Genos Emotional Intelligence Model

The Genos model of Emotional Intelligence was developed in the late 1990s by Dr Ben Palmer and Professor Con Stough at Swinburne University in Melbourne Australia.



The Genos Emotional Intelligence Model

The Genos model of emotional intelligence involves six core skills including:

genos model

Emotional Self-Awareness

Self-Awareness is about being aware of the way you feel and the impact your feelings can have on decisions, behaviour and performance.  People who are emotionally self-aware are conscious of the role their feelings can play in these areas, and are better equipped to manage this influence effectively. When we are emotionally self-aware we are present with the role feelings are playing in our decisions, behaviour and performance. When we are not, we are often disconnected from this influence.

Emotional Awareness of Others

Awareness of others is about perceiving, understanding and acknowledging the way others feel. This skill helps us identify the things that make people feel valued, listened to, cared for, consulted, and understood. It also helps us demonstrate empathy, anticipate responses or reactions, and adjust our behaviour so that it fits well with others.  When we demonstrate this skill effectively we come across as being empathetic. People who do not demonstrate this skill can come across as being insensitive to the way others feel.

Authenticity

Authenticity is about openly and effectively expressing oneself, honouring commitments and encouraging this behaviour in others. It involves honestly expressing specific feelings at work, such as happiness and frustration, providing feedback to colleagues about the way you feel, and sharing emotions at the right time, to the right degree and, to the right people. People high in authenticity are often described as genuine whereas people low in this skill are often described as untrustworthy.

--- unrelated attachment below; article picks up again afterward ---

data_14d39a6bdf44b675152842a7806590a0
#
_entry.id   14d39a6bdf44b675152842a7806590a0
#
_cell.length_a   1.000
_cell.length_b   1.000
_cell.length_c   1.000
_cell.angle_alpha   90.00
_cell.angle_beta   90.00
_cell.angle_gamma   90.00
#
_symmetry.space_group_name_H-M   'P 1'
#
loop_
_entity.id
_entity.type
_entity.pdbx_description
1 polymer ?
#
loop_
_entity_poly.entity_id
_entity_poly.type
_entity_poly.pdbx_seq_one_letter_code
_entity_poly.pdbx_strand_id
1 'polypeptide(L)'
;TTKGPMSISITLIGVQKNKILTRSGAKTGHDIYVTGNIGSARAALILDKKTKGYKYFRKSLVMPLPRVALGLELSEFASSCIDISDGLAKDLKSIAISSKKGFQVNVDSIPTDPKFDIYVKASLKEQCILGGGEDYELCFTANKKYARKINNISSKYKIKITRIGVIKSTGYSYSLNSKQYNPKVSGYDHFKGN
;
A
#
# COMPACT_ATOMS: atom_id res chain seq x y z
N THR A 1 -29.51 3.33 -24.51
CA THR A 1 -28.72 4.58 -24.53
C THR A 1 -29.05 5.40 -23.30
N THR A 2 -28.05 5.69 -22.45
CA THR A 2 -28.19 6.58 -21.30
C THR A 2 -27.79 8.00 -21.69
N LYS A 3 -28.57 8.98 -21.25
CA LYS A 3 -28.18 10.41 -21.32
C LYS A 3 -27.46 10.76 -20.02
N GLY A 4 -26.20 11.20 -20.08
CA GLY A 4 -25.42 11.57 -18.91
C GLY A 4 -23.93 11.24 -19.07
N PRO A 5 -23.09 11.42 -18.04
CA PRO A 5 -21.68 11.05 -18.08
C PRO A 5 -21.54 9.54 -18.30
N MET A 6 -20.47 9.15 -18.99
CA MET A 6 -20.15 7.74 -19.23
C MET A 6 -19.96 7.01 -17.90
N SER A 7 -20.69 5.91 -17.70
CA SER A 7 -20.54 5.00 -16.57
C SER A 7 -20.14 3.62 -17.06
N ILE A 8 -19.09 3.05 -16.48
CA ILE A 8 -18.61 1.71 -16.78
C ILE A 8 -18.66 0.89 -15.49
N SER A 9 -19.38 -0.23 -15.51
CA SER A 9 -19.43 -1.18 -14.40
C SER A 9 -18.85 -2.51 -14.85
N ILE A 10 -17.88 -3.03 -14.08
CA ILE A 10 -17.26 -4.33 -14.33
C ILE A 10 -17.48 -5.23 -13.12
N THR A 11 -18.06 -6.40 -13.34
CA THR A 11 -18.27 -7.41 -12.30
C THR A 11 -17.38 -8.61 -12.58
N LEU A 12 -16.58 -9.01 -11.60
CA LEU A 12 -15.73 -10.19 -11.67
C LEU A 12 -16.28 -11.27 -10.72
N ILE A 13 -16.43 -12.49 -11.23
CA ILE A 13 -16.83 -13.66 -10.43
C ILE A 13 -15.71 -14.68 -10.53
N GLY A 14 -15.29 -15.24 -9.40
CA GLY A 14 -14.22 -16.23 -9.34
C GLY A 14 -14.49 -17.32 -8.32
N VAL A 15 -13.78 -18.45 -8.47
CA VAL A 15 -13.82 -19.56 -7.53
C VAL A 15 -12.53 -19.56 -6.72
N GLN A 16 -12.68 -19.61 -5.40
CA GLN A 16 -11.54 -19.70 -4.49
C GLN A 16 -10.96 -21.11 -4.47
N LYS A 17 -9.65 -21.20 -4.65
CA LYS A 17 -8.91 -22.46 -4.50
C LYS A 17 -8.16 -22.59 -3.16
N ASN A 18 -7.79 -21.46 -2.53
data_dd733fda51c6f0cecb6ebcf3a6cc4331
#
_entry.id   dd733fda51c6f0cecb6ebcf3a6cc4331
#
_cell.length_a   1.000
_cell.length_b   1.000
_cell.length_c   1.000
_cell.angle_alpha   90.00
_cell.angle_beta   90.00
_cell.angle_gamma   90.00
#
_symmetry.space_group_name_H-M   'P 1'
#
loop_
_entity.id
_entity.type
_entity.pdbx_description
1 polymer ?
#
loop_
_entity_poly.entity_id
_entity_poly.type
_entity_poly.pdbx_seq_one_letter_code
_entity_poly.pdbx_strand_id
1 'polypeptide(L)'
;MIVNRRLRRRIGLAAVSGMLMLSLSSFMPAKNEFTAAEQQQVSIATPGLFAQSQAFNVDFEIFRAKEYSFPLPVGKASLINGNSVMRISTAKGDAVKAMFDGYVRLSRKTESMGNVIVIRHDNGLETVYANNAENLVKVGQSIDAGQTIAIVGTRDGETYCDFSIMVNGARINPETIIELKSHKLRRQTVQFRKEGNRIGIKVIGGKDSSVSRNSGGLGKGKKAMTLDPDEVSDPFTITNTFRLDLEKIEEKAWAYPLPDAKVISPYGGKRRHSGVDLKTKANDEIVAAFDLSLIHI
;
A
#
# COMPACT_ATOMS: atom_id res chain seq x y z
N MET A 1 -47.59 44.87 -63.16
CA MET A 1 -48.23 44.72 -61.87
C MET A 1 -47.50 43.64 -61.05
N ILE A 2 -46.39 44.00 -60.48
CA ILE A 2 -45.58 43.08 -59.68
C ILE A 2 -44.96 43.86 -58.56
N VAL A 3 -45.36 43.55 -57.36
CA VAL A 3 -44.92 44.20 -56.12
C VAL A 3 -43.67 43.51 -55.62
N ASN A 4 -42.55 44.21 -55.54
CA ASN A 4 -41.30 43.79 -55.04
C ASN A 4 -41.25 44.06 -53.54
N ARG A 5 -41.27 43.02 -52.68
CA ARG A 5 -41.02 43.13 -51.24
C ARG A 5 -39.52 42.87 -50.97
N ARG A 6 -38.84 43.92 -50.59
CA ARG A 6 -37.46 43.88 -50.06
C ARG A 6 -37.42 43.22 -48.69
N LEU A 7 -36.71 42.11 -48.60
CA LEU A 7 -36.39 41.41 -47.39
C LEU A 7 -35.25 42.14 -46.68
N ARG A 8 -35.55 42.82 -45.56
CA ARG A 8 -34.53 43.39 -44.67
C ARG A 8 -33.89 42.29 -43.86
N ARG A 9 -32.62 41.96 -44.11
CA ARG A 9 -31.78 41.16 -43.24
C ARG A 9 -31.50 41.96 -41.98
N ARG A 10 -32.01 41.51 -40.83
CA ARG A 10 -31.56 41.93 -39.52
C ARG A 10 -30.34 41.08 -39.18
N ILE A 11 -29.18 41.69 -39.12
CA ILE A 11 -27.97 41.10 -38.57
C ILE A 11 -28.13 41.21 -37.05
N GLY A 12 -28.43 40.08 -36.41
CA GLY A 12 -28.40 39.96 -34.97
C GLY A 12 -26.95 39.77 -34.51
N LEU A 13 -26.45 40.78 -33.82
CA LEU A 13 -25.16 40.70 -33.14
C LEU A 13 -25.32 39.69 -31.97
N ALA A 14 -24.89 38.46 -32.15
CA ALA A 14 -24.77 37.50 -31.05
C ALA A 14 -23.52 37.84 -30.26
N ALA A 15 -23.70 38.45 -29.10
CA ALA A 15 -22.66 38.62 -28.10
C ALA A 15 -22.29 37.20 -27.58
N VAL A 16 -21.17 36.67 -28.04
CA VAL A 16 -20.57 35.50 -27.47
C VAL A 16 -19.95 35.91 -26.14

Emotional Reasoning

Emotional reasoning is about using the information in feelings (from oneself and others) when decision-making.  It involves considering your own and others’ feelings when making decisions, combining the information in feelings with facts and technical information, and communicating this decision-making process to others. Feelings and emotions contain important information. For example, the level of commitment colleagues demonstrate often provides insight into whether a decision is going to be supported; the emotional appeal of products and services often provides insight into selling and marketing messages. When this type of emotional information is combined with facts and technical information, people make expansive, creative and well thought-out decisions. Conversely, people who do not use emotional information and focus on facts or technical information only tend to be limited in their decision-making.

Emotional Self-Management

Self-Management is about managing one’s own mood and emotions, time and behaviour, and continuously improving oneself. The modern workplace is generally one of high demands and pressure, and this can create negative emotions and outcomes. Our mood can be very infectious and can therefore be a powerful force in the workplace; productively or unproductively. This skill helps people be resilient and manage high work demands and stress rather than being temperamental at work. People who are proficient in managing their own emotions are optimistic and look to find the opportunities and possibilities that exist even in the face of adversity.

Positive Influence

Positive influence is about positively influencing the way others feel through problem solving, feedback, recognising and supporting others work. It involves creating a positive working environment for others, helping others find effective ways of responding to upsetting events and effectively helping people resolve issues that are affecting their performance. This skill helps people create a productive environment for others. Positive Influence equips you with the capacity to encourage colleagues to cooperate and work effectively together. People who can positively influence others’ moods, feelings and emotions are empowering to work with and easily motivate those around them.

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